By Ivo Josipović, President of the Republic of Croatia

Earlier this year, the EU put forward its new energy and climate goals for 2030. The new energy policy has since proved to be a deeply divisive topic between industry and climate advocates, and political leaders and EU technocrats.

An aspect of the EU’s energy future that has largely escaped mainstream discussion, though, is the divide between eastern and western EU member states. The crisis in Ukraine underscores the vulnerability of eastern EU states to energy supply disruptions and price increases that harm competitiveness and energy security throughout the region. The EU’s new energy policy needs to address the interests of its eastern members if it is to achieve its overall goals. Read more

By Guy Norton of bne in Zagreb

If there’s a subject guaranteed to provoke impassioned debate in Croatia, it’s golf. Millions of people around the world may regard the game as Scotland’s greatest gift to humanity after single-malt whisky, but in Croatia it’s more often seen as one of the darkest evils of global capitalism. Opponents of about 90 proposed golf course developments in the country are keen to characterise golf as the sport of choice for global property speculators willing to wreak long-term environmental damage on Croatia in pursuit of short-term profit. Read more

Six years of recession and government “inertia” are taking their toll on the EU’s newest member, according to Standard & Poor’s, which downgraded Croatia on Friday. The country’s long-term debt rating now stands at BB, lowering it further into non-investment grade. Hopes of an immediate departure from years of stalling on reform are dim – and it is scant reassurance that Croatia is not yet in fiscal crisis. Read more

Croatia’s accession to the European Union on July 1 may have been hugely significant for a country putting years of Communist dictatorship and subsequent war behind it. But its first three months of membership have been characterised by economic decline, rather than the hoped-for resurgence. And the immediate outlook is not much sunnier. Read more

By Tim Gosling of bne

Croatian Economy Minister Ivan Vrdoljak has reiterated his government’s desire to buy out Hungary’s Mol Group from local oil and gas firm Ina Group earlier this week – but is this just more rhetoric as the two sides looks to gain the upper hand in talks over operational control of the Croatian company? How long can the protracted battle drag on for? Read more

Just days before Serbia unveils its rebranded flag carrier in partnership with the UAE’s Etihad, Croatia has announced that it is seeking a strategic investor with ambitious plans for its own national airline. Where national carriers seemed to be dying off, killed by competition from budget carriers and western European rivals, there is now real hope of revival. Read more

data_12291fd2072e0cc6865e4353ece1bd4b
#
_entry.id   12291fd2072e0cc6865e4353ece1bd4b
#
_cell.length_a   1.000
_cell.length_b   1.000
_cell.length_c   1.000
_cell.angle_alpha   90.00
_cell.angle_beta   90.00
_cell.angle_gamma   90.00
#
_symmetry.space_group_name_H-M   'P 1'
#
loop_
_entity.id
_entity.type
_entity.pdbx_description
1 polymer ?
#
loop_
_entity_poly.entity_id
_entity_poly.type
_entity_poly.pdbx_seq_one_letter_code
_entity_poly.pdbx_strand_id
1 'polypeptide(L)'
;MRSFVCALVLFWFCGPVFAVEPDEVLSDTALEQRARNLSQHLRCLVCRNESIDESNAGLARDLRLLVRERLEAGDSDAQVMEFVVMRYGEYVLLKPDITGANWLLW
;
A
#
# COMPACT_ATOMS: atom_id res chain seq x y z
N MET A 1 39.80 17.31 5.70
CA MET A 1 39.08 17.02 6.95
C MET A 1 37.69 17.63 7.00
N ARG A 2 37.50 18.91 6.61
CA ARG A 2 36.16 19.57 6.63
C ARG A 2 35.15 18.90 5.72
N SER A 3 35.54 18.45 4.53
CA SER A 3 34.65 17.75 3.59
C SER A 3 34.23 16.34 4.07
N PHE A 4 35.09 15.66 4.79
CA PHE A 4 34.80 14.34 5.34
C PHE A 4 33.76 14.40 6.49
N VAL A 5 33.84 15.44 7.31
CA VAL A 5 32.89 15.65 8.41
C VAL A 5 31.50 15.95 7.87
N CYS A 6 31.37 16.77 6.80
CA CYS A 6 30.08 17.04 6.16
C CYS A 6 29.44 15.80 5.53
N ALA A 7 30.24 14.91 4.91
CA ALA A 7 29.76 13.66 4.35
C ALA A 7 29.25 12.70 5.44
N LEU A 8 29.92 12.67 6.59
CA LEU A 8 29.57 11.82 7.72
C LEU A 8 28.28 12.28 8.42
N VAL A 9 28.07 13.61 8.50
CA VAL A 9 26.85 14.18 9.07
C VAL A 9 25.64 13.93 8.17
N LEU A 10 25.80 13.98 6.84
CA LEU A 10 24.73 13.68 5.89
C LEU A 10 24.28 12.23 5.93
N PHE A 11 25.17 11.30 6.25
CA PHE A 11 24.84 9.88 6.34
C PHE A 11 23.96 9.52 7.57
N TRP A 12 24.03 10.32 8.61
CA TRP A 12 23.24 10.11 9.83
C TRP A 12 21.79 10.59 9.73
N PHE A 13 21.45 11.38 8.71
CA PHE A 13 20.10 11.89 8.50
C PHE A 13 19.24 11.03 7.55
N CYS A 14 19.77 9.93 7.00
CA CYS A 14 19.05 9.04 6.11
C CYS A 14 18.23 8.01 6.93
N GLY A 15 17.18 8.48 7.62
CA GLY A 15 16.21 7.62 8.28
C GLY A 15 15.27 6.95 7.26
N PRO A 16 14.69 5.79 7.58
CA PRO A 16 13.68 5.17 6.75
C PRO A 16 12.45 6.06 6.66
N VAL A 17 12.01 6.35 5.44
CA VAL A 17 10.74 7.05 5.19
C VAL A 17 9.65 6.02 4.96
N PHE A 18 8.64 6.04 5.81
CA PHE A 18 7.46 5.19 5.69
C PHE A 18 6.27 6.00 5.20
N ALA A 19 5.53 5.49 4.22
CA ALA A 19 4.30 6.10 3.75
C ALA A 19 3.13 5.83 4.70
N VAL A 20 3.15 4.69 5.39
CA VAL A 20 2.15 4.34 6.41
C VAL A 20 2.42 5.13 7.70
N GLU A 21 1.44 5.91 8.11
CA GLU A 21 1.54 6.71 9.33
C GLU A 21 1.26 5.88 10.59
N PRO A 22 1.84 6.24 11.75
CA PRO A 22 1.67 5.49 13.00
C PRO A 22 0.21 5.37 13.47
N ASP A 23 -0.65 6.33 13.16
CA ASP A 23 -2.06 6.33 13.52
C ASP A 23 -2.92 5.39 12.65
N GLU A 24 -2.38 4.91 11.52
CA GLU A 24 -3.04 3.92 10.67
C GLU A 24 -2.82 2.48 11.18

Mol, the Hungarian oil and gas group, offered what appears to be an olive branch to Croatia on Thursday in the ongoing row over the control of Ina, the Zagreb-based refiner in which Mol owns just short of 50 per cent. Read more

Ouch. The investment grade party is definitely over for Croatia. Rating agency Fitch has downgraded it to BB+, putting it firmly into junk territory.

It’s more of a hiss than a pop: of the three main rating agencies, S&P already had the country on BB+ and Moody’s downgraded Croatian debt as to Ba1 (the equivalent to BB+) back in February. Read more

By Michael Glazer

A Zagreb court last week ruled that eight banks had mis-sold Swiss franc loans to retail clients. All foreign-owned, the banks make up more than 80 per cent of the Croatian banking industry.

The judgement – which is open to appeal – is fascinating in its many implications, not the least of which is the damages banks may have to pay. Read more

By Erik Berglof and Peter Sanfey of the EBRD

Croatia’s accession to the European Union on Monday is a triumph – for the country and for the EU. For Zagreb, it is a triumph of perseverance – the completion of a process that began hesitantly in the 1990s and that faced many obstacles.

The European Commission, perhaps mindful of the accusation that some previous entrants were not fully prepared for membership, has subjected Croatia to greater scrutiny than any existing member. For the EU, the accession of Croatia is a demonstration of its “soft power” – its ability to persuade countries to implement difficult and unpopular reforms. Read more

Ivica Todoric, the bullish owner of Agrokor, Croatia’s largest company, has, after many years of wooing, secured a majority stake in Mercator, Slovenia’s biggest retailer and largest employer.

Agrokor has announced that it has agreed with Mercator shareholders to take a 53.1 per cent stake in the company for €240m. The deal values Mercator at €120 per share, substantially below the €221 Agrokor reportedly offered last year. Read more